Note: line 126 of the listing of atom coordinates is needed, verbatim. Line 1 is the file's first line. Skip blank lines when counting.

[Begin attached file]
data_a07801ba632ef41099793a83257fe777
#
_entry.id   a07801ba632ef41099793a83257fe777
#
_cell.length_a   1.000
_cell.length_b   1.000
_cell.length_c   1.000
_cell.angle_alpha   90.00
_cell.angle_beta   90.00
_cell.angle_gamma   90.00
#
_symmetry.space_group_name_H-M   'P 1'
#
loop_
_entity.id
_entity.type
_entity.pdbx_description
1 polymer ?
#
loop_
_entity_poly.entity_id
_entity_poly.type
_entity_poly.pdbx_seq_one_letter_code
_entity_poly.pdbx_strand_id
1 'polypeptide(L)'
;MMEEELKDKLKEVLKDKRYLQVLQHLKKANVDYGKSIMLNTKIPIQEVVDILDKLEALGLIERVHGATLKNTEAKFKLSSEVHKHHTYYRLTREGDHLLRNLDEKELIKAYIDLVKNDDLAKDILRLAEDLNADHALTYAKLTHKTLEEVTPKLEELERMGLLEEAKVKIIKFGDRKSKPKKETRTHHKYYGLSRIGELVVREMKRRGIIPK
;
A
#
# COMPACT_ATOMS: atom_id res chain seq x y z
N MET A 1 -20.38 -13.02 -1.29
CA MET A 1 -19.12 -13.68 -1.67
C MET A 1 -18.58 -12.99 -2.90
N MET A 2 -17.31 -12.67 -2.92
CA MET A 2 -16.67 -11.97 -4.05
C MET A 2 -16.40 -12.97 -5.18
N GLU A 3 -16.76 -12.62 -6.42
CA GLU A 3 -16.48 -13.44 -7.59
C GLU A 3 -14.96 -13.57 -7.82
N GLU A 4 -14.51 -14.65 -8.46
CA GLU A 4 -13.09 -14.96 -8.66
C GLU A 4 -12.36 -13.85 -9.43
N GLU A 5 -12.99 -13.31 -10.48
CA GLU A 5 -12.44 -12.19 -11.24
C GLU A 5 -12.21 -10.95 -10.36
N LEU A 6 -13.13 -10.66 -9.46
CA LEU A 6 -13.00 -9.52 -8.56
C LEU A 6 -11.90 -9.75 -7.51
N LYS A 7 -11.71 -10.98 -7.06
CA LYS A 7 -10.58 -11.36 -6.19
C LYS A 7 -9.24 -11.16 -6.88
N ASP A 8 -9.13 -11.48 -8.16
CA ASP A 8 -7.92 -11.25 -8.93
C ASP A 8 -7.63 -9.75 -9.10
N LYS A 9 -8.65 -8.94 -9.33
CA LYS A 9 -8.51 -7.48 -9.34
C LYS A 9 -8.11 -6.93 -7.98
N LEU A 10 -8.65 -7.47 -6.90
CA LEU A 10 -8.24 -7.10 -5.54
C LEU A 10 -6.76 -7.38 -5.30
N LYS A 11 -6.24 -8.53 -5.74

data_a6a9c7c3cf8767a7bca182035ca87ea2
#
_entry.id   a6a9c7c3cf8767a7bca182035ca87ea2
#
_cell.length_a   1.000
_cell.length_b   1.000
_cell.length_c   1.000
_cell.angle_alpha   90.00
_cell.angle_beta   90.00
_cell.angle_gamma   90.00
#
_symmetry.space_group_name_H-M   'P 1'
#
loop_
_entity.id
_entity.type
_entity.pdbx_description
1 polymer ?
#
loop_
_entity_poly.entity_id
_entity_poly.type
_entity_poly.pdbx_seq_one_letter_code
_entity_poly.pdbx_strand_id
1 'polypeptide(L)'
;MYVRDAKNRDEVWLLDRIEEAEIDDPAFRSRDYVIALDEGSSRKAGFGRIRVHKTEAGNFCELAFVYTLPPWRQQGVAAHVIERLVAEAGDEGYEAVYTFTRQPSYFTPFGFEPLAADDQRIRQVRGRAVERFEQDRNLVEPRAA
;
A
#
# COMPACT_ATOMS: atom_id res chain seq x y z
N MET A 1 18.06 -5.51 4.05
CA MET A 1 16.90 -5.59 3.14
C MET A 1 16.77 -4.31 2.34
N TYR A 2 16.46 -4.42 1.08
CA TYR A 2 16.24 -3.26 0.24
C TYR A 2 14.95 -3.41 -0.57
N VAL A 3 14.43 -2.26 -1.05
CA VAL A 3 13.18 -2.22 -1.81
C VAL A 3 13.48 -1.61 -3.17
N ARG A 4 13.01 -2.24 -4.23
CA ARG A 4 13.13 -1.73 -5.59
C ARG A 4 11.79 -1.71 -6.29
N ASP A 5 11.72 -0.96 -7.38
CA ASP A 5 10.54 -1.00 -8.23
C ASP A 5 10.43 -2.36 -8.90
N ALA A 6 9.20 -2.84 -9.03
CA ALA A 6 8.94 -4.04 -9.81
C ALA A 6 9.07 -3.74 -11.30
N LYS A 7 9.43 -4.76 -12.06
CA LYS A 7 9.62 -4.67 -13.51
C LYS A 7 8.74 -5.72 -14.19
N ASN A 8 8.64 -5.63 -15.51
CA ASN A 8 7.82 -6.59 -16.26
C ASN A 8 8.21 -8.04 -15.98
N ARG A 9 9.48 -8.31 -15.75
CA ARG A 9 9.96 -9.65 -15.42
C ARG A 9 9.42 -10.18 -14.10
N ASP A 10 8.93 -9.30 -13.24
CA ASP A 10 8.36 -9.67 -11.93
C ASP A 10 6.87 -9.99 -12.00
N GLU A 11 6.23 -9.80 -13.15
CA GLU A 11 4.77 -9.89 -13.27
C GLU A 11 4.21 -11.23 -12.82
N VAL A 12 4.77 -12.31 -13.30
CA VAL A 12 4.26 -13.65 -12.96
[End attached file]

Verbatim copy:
CA VAL A 12 4.26 -13.65 -12.96